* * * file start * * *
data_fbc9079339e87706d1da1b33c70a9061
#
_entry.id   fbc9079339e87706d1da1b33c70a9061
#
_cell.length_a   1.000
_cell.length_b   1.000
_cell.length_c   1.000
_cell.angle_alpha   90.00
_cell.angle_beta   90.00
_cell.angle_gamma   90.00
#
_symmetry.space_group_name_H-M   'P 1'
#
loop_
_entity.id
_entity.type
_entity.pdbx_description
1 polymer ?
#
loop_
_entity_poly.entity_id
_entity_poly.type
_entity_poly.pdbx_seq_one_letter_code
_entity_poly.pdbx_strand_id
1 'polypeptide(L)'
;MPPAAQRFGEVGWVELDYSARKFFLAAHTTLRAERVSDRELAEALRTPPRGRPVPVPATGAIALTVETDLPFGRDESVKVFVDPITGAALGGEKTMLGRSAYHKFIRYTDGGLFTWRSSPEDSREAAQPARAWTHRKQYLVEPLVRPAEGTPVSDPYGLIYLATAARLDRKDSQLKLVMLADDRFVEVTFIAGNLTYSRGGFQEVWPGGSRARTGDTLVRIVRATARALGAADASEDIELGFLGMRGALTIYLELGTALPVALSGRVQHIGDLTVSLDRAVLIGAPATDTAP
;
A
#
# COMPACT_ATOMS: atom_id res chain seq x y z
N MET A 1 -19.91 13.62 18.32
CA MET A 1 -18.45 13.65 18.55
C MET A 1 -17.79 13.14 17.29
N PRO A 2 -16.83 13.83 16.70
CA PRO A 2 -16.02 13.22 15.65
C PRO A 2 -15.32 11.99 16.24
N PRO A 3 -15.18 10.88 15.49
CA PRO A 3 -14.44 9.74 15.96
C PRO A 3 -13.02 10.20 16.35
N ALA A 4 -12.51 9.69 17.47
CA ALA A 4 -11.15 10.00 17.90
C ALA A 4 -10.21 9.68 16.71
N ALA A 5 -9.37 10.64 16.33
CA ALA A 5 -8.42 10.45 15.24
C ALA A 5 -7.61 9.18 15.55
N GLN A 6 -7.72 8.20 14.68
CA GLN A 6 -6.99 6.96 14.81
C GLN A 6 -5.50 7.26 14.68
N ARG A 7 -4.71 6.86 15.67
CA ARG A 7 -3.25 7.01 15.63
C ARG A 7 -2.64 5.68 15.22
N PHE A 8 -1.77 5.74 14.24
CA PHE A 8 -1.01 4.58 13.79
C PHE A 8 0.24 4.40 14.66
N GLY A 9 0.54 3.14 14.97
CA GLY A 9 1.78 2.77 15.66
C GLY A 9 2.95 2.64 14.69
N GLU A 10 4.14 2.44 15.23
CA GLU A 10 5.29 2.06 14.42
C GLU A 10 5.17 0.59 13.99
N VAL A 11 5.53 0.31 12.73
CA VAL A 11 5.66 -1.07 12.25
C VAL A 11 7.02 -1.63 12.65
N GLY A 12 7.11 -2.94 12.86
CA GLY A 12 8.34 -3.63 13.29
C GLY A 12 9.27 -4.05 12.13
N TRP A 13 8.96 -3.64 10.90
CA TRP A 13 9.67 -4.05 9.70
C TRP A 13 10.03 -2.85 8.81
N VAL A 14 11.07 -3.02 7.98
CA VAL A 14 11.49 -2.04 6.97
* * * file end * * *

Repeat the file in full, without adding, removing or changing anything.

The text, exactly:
data_fbc9079339e87706d1da1b33c70a9061
#
_entry.id   fbc9079339e87706d1da1b33c70a9061
#
_cell.length_a   1.000
_cell.length_b   1.000
_cell.length_c   1.000
_cell.angle_alpha   90.00
_cell.angle_beta   90.00
_cell.angle_gamma   90.00
#
_symmetry.space_group_name_H-M   'P 1'
#
loop_
_entity.id
_entity.type
_entity.pdbx_description
1 polymer ?
#
loop_
_entity_poly.entity_id
_entity_poly.type
_entity_poly.pdbx_seq_one_letter_code
_entity_poly.pdbx_strand_id
1 'polypeptide(L)'
;MPPAAQRFGEVGWVELDYSARKFFLAAHTTLRAERVSDRELAEALRTPPRGRPVPVPATGAIALTVETDLPFGRDESVKVFVDPITGAALGGEKTMLGRSAYHKFIRYTDGGLFTWRSSPEDSREAAQPARAWTHRKQYLVEPLVRPAEGTPVSDPYGLIYLATAARLDRKDSQLKLVMLADDRFVEVTFIAGNLTYSRGGFQEVWPGGSRARTGDTLVRIVRATARALGAADASEDIELGFLGMRGALTIYLELGTALPVALSGRVQHIGDLTVSLDRAVLIGAPATDTAP
;
A
#
# COMPACT_ATOMS: atom_id res chain seq x y z
N MET A 1 -19.91 13.62 18.32
CA MET A 1 -18.45 13.65 18.55
C MET A 1 -17.79 13.14 17.29
N PRO A 2 -16.83 13.83 16.70
CA PRO A 2 -16.02 13.22 15.65
C PRO A 2 -15.32 11.99 16.24
N PRO A 3 -15.18 10.88 15.49
CA PRO A 3 -14.44 9.74 15.96
C PRO A 3 -13.02 10.20 16.35
N ALA A 4 -12.51 9.69 17.47
CA ALA A 4 -11.15 10.00 17.90
C ALA A 4 -10.21 9.68 16.71
N ALA A 5 -9.37 10.64 16.33
CA ALA A 5 -8.42 10.45 15.24
C ALA A 5 -7.61 9.18 15.55
N GLN A 6 -7.72 8.20 14.68
CA GLN A 6 -6.99 6.96 14.81
C GLN A 6 -5.50 7.26 14.68
N ARG A 7 -4.71 6.86 15.67
CA ARG A 7 -3.25 7.01 15.63
C ARG A 7 -2.64 5.68 15.22
N PHE A 8 -1.77 5.74 14.24
CA PHE A 8 -1.01 4.58 13.79
C PHE A 8 0.24 4.40 14.66
N GLY A 9 0.54 3.14 14.97
CA GLY A 9 1.78 2.77 15.66
C GLY A 9 2.95 2.64 14.69
N GLU A 10 4.14 2.44 15.23
CA GLU A 10 5.29 2.06 14.42
C GLU A 10 5.17 0.59 13.99
N VAL A 11 5.53 0.31 12.73
CA VAL A 11 5.66 -1.07 12.25
C VAL A 11 7.02 -1.63 12.65
N GLY A 12 7.11 -2.94 12.86
CA GLY A 12 8.34 -3.63 13.29
C GLY A 12 9.27 -4.05 12.13
N TRP A 13 8.96 -3.64 10.90
CA TRP A 13 9.67 -4.05 9.70
C TRP A 13 10.03 -2.85 8.81
N VAL A 14 11.07 -3.02 7.98
CA VAL A 14 11.49 -2.04 6.97